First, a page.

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Shocking Results!

 
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  #8  
Old 05-04-2009, 07:34 PM
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Re: Shocking Results!

Do you mean you spend 1 hour per piece of brass?
WOW!
Are there that great of gains in accuracy for doing this, and at what distances does it have a meaningful difference ?
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  #9  
Old 05-04-2009, 11:24 PM
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Re: Shocking Results!

I like Winchester brass, but no matter how consistant you make it through methodical preperation, the case head will still be softer than Lapua brass. I shoot lapua brass because it is tough not because it is consistant.
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  #10  
Old 05-05-2009, 12:03 AM
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Re: Shocking Results!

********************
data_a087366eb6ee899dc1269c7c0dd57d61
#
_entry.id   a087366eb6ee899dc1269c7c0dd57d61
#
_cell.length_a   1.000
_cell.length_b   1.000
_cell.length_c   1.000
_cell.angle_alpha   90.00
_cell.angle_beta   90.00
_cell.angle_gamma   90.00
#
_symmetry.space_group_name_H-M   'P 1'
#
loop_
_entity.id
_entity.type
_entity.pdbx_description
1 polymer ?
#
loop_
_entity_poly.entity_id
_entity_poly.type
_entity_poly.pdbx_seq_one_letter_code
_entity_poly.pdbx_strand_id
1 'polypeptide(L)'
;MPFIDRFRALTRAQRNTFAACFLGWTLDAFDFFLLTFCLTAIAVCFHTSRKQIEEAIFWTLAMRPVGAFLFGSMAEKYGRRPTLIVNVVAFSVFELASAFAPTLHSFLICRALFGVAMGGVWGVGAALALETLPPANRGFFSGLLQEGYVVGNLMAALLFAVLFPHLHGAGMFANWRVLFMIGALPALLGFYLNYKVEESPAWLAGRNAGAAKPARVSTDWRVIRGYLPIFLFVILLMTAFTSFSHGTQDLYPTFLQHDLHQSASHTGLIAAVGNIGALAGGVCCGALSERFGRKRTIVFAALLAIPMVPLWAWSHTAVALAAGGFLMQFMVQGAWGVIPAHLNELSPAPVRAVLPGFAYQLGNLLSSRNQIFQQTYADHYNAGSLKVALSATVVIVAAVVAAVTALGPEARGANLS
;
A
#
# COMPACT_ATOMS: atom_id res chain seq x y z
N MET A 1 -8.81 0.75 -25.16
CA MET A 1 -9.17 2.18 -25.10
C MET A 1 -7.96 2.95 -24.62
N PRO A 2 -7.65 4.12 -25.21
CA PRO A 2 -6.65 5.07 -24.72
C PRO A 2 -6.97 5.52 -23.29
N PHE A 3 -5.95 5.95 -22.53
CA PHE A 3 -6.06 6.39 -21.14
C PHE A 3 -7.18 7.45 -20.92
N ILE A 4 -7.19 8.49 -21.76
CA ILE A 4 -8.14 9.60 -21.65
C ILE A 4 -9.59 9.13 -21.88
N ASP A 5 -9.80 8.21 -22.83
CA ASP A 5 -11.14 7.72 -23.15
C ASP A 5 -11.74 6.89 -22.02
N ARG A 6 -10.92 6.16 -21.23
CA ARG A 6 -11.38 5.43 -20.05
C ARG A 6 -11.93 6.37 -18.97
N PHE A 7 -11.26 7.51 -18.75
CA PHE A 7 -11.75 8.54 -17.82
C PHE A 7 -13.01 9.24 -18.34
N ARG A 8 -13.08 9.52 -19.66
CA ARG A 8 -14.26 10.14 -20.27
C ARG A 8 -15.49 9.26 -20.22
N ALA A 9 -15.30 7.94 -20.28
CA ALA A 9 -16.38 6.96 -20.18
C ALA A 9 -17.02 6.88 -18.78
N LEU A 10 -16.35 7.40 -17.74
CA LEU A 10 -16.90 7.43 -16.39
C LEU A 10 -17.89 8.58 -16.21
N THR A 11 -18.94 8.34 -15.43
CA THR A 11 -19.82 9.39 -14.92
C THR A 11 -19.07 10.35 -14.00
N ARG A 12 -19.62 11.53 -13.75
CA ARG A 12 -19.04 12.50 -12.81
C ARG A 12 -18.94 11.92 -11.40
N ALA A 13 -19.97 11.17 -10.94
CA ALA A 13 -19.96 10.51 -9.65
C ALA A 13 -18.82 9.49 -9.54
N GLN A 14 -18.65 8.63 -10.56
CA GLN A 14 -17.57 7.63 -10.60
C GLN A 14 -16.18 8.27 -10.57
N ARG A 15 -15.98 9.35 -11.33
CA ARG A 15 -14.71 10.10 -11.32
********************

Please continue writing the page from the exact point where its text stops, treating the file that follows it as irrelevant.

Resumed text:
Wow 50 hours spent on 50 shells? Shoot me now. I spend a lot of time on brass, and I would quit reloading before spending that amount of time. My time is worth a lot of money. With those numbers I could justify spending thousands more on a custom rifle that shoots factory ammunition. Unless you are a competitive shooter, that amount of time has very diminishing returns especially for hunting. Even long range BR shooters will tell you to spend less time reloading and more time shooting. I do all the preparation you list and more and can't even imagine how in the heck I could spend 50 hours on a single box of shells, even with new brass.